|My basic palette in my pochade box.
I am happy to share my plein air supply lists with both my own students and others:
I have friends who are tremendously efficient plein air packers. I freely admit I’m not up to their standard, but I do paint outdoors a lot, and successfully. Consider these lists not as gospels, but as starting points.
There is no one “best” palette for plein air (or any other kind of) painting. There are so many pigments available today that the artist is faced with—literally—millions of possible combinations. The medium you’re using, your own taste in color , what you want in opacity and drying time all affect your final choices.
|And the exact same paints being used for figure painting.
A little knowledge of pigment development is helpful in whittling down selections. The newer the pigment, the more intense and more durable it will be. A palette of earth tones might have a hard time coping with the addition of dioxazine purple or phthalo blue, whereas a vivid 20th
century palette will fail to notice a delicate Renaissance lake color.
This is not to say that you should choose only an “Old-Masters” or an “Impressionist” palette—my own palette has paints from every period. But you can avoid a lot of waste by avoiding obvious mismatches.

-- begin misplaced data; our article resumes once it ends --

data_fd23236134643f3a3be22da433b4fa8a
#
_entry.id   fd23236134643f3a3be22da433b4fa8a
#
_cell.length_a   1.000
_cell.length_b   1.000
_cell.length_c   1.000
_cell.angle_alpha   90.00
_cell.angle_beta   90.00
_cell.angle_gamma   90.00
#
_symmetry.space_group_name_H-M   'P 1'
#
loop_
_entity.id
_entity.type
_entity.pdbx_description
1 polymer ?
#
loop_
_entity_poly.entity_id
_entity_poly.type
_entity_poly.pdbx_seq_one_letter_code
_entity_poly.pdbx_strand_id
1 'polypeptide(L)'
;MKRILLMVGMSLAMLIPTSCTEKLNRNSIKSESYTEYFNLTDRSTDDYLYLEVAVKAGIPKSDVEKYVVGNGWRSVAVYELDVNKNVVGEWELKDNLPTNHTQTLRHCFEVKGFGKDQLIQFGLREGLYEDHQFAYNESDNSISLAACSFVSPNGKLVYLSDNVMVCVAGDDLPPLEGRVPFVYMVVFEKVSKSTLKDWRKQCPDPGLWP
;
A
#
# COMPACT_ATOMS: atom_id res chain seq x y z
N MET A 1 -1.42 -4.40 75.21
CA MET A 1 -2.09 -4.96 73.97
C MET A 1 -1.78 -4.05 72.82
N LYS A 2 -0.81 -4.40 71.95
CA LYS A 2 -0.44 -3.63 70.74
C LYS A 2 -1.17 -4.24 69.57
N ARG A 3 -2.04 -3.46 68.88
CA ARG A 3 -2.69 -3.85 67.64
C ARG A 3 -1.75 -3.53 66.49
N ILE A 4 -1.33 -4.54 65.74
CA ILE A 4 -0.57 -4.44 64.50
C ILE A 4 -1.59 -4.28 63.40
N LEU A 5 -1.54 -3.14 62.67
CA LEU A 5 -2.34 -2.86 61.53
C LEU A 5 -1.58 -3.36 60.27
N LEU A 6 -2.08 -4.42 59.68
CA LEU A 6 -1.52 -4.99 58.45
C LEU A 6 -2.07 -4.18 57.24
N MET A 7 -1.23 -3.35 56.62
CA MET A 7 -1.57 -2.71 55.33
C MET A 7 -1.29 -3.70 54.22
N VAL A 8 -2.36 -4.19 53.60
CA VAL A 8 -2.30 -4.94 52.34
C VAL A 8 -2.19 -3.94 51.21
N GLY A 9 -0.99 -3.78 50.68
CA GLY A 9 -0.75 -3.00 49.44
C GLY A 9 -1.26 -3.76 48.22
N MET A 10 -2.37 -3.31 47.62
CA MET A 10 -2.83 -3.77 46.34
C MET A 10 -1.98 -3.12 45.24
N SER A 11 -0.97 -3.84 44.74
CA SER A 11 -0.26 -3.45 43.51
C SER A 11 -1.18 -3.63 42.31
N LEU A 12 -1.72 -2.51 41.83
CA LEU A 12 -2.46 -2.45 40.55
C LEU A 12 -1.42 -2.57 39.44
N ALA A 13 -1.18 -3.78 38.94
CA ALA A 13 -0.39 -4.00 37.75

The earths and earliest synthesized colors:
The oldest pigments are the earth pigments: the ochres, siennas, umbers and carbon blacks. These have been in use more than 15,000 years. They are as solid and everlasting as dirt. Over time artists have been tremendously wily about expanding their narrow range.
The Egyptians created the first chemical pigment, Egyptian Blue, around 5000 years ago. They also pioneered the use of minerals as pigments with malachite, azurite and cinnabar, and devised a method of fixing dyes to solids (“lake making”) which is still in use today. The Chinese created vermilion and the Romans gave us lead white.
Renaissance alchemists must have been more focused on turning lead into gold, because although they made a few refinements to paints, they left the fundamental kit unchanged.
The industrial revolution:
The Industrial Revolution brought us a pigment revolution. Just a few examples are:
French Ultramarine – 1828
Without the explosion of brilliant color in the 19th
century, there could have been no Impressionism, no modern art.
The third tier of pigments are the highest-stain, most durable of colors, developed mainly for industry: “Hansa” yellows, titanium white, synthetic iron oxides (the “Mars” colors) phthalocyanines, quinacridones, perylenes, and pyrrols. Some have replaced 19thcentury colors that have proven to be fugitive (such as quinacridone violet to make “permanent” alizarin crimson). Some have an uneasy place on the palette because of their extremely high stain, such as phthalo blue.
|My basic field kit.
Gamblin Artist Colors has optional palettes here
. (What is true for oils is generally true for acrylics.)
The most comprehensive guide to watercolor pigments I know of is here
And my favorite resource for pastels is here